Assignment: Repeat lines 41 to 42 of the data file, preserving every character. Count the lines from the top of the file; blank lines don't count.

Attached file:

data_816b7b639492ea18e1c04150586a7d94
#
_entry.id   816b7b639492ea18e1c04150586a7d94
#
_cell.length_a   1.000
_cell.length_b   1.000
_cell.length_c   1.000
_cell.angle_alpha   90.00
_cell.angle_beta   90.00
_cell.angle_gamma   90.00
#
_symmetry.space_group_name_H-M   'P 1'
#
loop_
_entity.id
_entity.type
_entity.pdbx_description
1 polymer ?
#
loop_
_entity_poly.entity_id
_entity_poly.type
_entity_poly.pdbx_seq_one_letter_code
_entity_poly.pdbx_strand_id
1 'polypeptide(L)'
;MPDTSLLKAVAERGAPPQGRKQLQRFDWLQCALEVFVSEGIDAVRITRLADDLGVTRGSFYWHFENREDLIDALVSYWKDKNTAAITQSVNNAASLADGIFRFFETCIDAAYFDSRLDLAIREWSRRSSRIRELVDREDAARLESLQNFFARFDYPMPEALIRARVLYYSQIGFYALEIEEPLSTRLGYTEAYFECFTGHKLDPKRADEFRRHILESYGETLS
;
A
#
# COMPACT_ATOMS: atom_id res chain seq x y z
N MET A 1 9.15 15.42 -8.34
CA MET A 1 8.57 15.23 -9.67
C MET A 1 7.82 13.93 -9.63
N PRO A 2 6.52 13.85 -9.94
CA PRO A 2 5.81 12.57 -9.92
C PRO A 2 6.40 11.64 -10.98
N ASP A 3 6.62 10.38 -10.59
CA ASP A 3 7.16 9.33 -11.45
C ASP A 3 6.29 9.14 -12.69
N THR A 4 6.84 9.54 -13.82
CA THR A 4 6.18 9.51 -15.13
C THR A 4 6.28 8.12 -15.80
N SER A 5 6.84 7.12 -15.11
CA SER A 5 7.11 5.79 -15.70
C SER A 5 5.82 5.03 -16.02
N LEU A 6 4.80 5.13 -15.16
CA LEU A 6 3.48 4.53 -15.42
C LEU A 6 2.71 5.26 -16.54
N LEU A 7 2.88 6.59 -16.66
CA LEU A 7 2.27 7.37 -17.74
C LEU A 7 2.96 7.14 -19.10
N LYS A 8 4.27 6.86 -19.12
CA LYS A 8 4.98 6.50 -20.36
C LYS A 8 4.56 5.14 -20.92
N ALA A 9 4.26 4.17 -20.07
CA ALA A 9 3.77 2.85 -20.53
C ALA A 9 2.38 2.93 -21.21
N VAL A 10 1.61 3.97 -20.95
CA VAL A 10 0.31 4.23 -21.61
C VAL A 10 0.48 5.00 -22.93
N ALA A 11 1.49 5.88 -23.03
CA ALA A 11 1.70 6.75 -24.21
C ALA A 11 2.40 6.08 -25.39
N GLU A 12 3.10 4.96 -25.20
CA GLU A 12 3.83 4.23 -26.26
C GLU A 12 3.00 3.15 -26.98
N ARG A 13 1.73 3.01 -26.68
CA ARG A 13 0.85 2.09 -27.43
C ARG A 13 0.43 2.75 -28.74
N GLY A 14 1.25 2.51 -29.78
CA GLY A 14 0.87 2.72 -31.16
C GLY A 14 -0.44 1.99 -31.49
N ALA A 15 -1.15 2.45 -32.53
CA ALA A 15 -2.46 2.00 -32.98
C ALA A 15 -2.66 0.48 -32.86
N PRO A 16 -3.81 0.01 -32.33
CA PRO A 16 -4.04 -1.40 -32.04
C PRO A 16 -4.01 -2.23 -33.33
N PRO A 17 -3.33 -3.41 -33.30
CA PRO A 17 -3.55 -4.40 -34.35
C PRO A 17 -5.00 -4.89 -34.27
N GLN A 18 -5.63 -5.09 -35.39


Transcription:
CA THR A 4 6.18 9.51 -15.13
C THR A 4 6.28 8.12 -15.80